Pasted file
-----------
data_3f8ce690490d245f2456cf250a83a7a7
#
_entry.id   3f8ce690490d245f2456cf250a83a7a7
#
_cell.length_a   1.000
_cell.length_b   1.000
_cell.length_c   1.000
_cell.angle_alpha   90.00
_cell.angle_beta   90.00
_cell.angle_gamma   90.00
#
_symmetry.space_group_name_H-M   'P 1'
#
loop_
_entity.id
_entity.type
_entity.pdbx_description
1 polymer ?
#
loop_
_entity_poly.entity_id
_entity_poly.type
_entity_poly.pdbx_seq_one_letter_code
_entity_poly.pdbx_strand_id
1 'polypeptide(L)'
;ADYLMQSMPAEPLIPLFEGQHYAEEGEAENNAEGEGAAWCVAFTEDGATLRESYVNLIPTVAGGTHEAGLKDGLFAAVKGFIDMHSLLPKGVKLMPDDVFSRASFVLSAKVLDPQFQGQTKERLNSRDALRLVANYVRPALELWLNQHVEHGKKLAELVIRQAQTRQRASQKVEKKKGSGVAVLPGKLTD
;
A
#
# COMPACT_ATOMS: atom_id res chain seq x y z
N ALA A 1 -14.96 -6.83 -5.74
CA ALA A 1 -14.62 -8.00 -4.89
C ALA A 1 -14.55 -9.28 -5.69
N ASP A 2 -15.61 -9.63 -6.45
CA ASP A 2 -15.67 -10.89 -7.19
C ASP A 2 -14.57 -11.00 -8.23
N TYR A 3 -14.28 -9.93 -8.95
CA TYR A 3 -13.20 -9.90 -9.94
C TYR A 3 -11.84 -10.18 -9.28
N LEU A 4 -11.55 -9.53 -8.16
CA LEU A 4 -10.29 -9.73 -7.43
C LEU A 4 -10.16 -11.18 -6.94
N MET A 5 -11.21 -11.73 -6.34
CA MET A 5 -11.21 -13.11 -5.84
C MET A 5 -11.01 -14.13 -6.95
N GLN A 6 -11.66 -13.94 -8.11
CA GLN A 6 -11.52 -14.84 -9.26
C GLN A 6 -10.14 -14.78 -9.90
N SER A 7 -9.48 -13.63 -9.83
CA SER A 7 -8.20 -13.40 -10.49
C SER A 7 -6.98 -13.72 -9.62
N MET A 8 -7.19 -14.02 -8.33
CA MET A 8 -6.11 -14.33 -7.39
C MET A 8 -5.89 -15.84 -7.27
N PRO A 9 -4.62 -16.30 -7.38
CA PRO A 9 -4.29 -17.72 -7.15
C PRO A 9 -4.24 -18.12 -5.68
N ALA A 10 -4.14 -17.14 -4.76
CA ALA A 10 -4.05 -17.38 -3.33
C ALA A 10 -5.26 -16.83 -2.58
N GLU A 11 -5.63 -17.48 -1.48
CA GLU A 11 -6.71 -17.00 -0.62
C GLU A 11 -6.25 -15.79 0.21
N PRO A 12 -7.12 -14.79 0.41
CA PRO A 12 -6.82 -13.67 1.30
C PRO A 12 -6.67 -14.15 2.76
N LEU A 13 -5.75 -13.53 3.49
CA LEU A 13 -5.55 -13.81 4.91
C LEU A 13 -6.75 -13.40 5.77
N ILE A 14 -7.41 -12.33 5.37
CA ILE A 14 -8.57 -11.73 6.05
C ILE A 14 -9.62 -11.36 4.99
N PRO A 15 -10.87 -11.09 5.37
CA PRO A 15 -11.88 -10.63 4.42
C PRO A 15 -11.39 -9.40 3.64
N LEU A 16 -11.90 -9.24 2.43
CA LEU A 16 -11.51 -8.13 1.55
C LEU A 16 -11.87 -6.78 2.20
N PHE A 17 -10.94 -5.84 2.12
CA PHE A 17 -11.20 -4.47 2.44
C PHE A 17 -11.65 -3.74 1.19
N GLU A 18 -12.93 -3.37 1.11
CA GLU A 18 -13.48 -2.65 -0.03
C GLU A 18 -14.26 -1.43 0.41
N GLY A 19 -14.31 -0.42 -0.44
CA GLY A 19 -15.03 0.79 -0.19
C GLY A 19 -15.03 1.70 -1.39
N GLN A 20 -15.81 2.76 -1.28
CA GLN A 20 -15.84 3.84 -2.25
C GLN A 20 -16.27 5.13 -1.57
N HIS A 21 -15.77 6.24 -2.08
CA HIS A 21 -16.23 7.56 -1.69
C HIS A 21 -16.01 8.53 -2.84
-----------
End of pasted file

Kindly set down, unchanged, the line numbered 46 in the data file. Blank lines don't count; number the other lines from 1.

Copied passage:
N GLN A 6 -11.66 -13.94 -8.11